So many of us tell ourselves and others that the most important thing is “to be happy.” Of late, I’ve been dissuaded by this point of view. Happiness is a by-product of the many other pursuits we lead in our lives as spouses, friends and coworkers.
Of course, happiness is a worthy pursuit. We seek it, and we wish it upon our kids as if attaining happiness is a destination to reach that will permanently eradicate sorrow, loneliness, personal concerns and needs. Hardly. Happiness is unsustainable. Life’s responsibilities and uncertainties, its inevitable road bumps and pains overwhelm our ability to live in a constant state of happiness.
And yet, we do experience moments of happiness. A growing body of scientific evidence shows that the very act of giving back to the community boosts our happiness, health and sense of well-being. My guess is you don’t need scientific proof to know that helping others just makes you feel good. Think about how you feel when you make a donation to a cause you believe in, serve in a soup kitchen, tutor a teen, or buy a child a gift for the holidays.
Jordan Peterson, a Canadian clinical psychologist, (and YouTube phenom) has a direct and often confrontational style when discussing current affairs topics. He can certainly ruffle feathers when he pushes back on progressive issues and ideas often considered unassailable by our latest, younger generation. Where he truly shines, however, is how he asks us to take personal responsibility for ourselves.
Peterson, among others, sees no limits on what it is we are each capable of achieving. When we take the myopic focus off of ourselves and what he refers to as “an unending diet of rights and freedoms,” we benefit personally. Embracing truth and personal responsibility are Peterson’s prescriptions for a meaningful life. As for me, I’ve come to understand that rather than being the goal of our existence, happiness is the result of greater, more lasting and meaningful goals.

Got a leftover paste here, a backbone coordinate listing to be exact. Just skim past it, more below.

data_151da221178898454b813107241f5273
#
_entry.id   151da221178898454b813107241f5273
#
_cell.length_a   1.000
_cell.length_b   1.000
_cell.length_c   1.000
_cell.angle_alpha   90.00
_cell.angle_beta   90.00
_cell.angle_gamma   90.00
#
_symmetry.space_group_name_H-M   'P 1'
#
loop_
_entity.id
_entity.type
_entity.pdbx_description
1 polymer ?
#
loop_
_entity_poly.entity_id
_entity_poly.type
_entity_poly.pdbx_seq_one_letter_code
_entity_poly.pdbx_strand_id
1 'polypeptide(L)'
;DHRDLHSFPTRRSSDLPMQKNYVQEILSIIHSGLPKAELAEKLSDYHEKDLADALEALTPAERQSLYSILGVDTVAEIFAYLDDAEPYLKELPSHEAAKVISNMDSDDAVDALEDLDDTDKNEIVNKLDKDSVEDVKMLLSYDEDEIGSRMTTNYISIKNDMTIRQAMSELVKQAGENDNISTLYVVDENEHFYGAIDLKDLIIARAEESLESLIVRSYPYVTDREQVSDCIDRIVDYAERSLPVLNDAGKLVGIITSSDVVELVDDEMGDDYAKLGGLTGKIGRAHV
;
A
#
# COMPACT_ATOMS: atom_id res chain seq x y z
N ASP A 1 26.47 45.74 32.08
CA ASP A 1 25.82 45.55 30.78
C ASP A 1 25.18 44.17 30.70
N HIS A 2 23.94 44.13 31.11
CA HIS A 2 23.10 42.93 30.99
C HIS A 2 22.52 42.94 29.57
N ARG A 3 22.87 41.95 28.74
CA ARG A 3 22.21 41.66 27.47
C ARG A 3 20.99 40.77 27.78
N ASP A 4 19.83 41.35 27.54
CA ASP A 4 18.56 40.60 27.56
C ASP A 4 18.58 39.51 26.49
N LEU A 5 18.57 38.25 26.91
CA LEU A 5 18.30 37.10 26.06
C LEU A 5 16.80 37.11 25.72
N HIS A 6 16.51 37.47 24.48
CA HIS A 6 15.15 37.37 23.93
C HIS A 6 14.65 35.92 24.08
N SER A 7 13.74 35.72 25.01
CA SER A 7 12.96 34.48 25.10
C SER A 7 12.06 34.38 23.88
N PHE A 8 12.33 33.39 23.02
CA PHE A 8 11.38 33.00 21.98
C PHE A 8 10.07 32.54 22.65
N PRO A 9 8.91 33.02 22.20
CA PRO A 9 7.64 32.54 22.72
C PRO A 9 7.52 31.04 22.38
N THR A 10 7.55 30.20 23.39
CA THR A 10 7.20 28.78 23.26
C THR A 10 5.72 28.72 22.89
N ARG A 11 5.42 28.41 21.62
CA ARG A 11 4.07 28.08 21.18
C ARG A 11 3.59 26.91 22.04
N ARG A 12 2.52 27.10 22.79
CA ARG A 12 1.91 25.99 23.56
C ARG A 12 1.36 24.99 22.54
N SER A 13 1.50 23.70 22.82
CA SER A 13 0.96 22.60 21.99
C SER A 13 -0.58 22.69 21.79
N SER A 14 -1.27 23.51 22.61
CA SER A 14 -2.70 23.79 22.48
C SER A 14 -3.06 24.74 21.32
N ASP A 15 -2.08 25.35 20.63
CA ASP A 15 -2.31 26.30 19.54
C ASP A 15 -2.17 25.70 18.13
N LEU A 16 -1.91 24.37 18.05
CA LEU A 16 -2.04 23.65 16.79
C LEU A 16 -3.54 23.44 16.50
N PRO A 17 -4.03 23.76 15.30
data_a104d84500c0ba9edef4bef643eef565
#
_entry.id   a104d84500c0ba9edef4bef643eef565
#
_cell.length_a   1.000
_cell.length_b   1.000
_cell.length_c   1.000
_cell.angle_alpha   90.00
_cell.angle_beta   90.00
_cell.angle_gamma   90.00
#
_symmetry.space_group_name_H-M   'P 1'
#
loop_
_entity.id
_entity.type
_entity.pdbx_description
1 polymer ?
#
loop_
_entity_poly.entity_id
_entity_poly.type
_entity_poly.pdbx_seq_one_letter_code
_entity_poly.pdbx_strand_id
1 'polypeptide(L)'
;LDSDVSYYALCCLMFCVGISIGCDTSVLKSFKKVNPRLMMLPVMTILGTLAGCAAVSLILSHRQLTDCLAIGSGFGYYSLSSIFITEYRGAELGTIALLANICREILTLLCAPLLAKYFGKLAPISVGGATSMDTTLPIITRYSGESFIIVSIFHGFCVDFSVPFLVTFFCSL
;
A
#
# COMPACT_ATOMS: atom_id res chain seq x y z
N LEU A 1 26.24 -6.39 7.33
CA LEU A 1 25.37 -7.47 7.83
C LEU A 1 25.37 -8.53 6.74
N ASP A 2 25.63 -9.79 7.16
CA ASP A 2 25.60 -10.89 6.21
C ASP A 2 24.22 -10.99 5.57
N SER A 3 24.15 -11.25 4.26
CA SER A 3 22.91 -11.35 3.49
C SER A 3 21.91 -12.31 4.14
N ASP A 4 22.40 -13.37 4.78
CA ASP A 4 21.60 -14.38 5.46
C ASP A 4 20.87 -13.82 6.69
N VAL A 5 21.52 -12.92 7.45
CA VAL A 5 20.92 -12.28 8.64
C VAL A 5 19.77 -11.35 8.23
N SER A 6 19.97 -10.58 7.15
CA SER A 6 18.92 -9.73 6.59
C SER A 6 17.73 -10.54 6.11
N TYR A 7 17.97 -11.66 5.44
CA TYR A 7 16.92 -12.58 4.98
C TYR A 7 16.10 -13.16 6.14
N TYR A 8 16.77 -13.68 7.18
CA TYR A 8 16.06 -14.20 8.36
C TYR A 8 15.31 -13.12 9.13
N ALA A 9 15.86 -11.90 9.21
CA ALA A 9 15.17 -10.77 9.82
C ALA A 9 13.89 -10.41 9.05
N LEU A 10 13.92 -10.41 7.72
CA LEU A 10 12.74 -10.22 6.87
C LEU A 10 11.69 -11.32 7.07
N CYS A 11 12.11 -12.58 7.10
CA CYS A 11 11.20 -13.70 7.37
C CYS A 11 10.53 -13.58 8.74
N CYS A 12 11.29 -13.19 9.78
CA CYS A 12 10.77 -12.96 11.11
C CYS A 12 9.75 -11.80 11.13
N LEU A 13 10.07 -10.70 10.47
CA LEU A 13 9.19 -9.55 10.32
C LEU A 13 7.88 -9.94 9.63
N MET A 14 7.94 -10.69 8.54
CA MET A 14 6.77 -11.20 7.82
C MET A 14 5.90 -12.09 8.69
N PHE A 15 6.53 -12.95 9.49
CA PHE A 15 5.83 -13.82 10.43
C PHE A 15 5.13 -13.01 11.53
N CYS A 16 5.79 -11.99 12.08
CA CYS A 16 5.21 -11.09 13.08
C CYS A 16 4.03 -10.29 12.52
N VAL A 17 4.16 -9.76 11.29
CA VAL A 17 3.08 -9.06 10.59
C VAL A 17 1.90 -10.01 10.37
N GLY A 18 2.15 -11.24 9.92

This month’s issue
Our January “Business and Nonprofit” issue features a number of nonprofit organizations and the work they do, including the Valley of the Moon Foundation, United Cerebral Palsy of the North Bay, Community Action Marin and The Living Room. These nonprofit organizations serve the people of the North Bay, and they are helping them in practical, everyday ways, which in the end, help make our communities stronger. Those at the helm of these organizations, as well as their board members, staff and volunteers are finding real happiness by dedicating themselves for the benefit of others.
We reveal the best of ourselves by being an overwhelming force of good for the sake of others. Prevailing despite our own inadequacies and the challenges of life is the positive outcome of these actions. This month’s issue is dedicated to those who, indeed, prevail. I hope you find the stories on these pages as inspiring as we have at NorthBay biz.
Wishing you all the best in the new year, and let’s all think of ways to support our community, so we can experience those great moments of happiness in 2022. In the meantime, keep in touch. Write to me at Lawrence@NorthBaybiz.com.